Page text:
The lanes of the Democratic presidential primary are defined by Medicare for All. It’s the title of the Bernie Sanders health care bill that Elizabeth Warren signed onto in the past. Meanwhile those preening for the increasingly hypothetical moderate vote are quick to blast the policy proposal banking on their firm belief that a struggling Walmart greeter’s biggest concern is maintaining Aetna’s earnings per share.
They trot out a lot of bad arguments against the Medicare For All plan. They’ll complain that it’s too expensive — conveniently glossing over the out-of-control costs in the status quo and the cost cutting power of a single buyer. They’ll tell you it’s about providing choice — even though most Americans only get a Hobson’s Choice passed across their employer’s desk. And they’ll tell you it simply raises taxes — ignoring that it would eliminate employee and employer contributions to more expensive private plans. But they come in with a lot of industry-sponsored graphs and it all sounds compelling to the self-appointed very serious people who tell us what America really thinks from the confines of a D.C. conference room.
But one reason why Medicare For All is the only serious health care plan on the table that we never talk about was just brought back into sharp relief by the Fifth Circuit striking down the individual mandate and throwing the ACA to the Kavanaugh and Krew: no other plan has a chance of surviving these courts.
Joe Biden wants to “protect and build on Obamacare“? Bitch, it’s not going to be here. John Roberts may have saved the Affordable Care Act once to prevent widespread disruption, but with the “death of a thousand cuts” strategy the GOP has waged since that first opinion, there’s a colorable argument that the disruption wouldn’t tank any insurers at this point. The insured would get a real beating, but that’s not who Roberts worries about.
If the Obamacare experiment teaches us anything, it’s that Republican judges will find even the most targeted health care reforms unconstitutional. Even the National Federation of Independent Business v. Sebelius decision upheld the law as a tax as opposed to a straightforward exercise of the commerce clause — a deliberate effort to kneecap any future efforts to regulate the healthcare industry.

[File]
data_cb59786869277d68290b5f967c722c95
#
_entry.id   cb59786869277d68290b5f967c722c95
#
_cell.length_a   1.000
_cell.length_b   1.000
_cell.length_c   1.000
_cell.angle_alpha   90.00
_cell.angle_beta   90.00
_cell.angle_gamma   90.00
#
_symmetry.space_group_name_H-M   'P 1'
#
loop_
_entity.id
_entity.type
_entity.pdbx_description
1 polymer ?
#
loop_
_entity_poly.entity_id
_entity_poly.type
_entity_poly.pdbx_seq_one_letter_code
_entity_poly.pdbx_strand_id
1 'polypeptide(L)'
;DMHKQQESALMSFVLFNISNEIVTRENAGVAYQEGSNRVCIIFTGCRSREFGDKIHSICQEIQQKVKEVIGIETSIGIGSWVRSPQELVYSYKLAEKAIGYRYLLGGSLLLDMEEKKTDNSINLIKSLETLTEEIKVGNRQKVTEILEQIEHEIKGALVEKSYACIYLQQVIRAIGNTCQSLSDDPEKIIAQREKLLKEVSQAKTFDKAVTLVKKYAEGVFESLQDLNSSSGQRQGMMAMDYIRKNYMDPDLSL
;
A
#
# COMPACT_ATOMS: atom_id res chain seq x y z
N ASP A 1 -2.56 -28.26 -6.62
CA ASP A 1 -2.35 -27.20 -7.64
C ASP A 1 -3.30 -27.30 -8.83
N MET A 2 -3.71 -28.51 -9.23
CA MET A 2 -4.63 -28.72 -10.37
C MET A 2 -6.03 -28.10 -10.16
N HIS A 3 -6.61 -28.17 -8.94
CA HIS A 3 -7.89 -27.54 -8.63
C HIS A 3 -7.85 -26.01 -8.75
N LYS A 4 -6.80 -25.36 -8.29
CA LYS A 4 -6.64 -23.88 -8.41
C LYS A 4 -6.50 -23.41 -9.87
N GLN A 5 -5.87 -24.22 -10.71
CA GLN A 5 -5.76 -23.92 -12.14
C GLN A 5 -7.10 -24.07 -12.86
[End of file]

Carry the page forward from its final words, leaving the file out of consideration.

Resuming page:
The only proposal for fixing health care with a snowball’s chance is one that takes a law that the courts established as soundly constitutional over half a century ago. Medicare stands on constitutional ground almost impossible to shake. Any coherent argument against expanding the plan to more ages would require an assault on the whole regime, a regime that America’s seniors — read: the people who religiously vote and make up the dwindling GOP base — depend upon to stay alive.
Not that there won’t be a game effort. The Court just struck down a 40-year-old precedent for laughs, but the Janus opinion screwed over mostly Democratic leaning teachers. John Roberts didn’t have to worry about them like he will aging folks in Wisconsin. Perhaps “OK, Boomer” will be deployed as proof that seniors are a discrete and insular minority that deserve Medicare where toddlers don’t? Look, I’m not going to predict what Paul Clement is going to argue, but just know that it’s going to be about that frivolous.
But it’s worth noting that some of FedSoc’s most reliable intellectual foot soldiers have already weighed in and declared fighting Medicare for All an uphill battle. In a June Politico piece, ASS Law’s Ilya Somin explained:
“In the 1930s and ’40s, the Supreme Court vastly expanded government power under the spending clause, allowing the federal government to spend money on almost anything they want and regulate almost any transaction that qualifies as interstate commerce,” said Ilya Somin, a libertarian-leaning professor of constitutional law at George Mason University. “It’s highly unlikely the court is going to overrule that precedent now.”
Jonathan Adler followed up:
Jonathan Adler, a legal professor at Case Western University who helped mount the unsuccessful challenge to nationwide ACA insurance subsidies in the 2015 Supreme Court case King v. Burwell, largely agrees that Medicare for All is on solid legal footing.
“I think there are far fewer constitutional issues with Medicare for All than there were with the ACA, largely because insofar as Medicare for some is constitutional, Medicare for all would be as well,” he said.
So when evaluating the different Democratic healthcare proposals coming from the debate stage, just remember that nothing anyone’s saying has even the chance of becoming a reality unless it boils down to universalizing Medicare. The GOP judiciary has made sure that nothing else matters.
Joe Patrice is a senior editor at Above the Law and co-host of Thinking Like A Lawyer. Feel free to email any tips, questions, or comments. Follow him on Twitter if you’re interested in law, politics, and a healthy dose of college sports news. Joe also serves as a Managing Director at RPN Executive Search.
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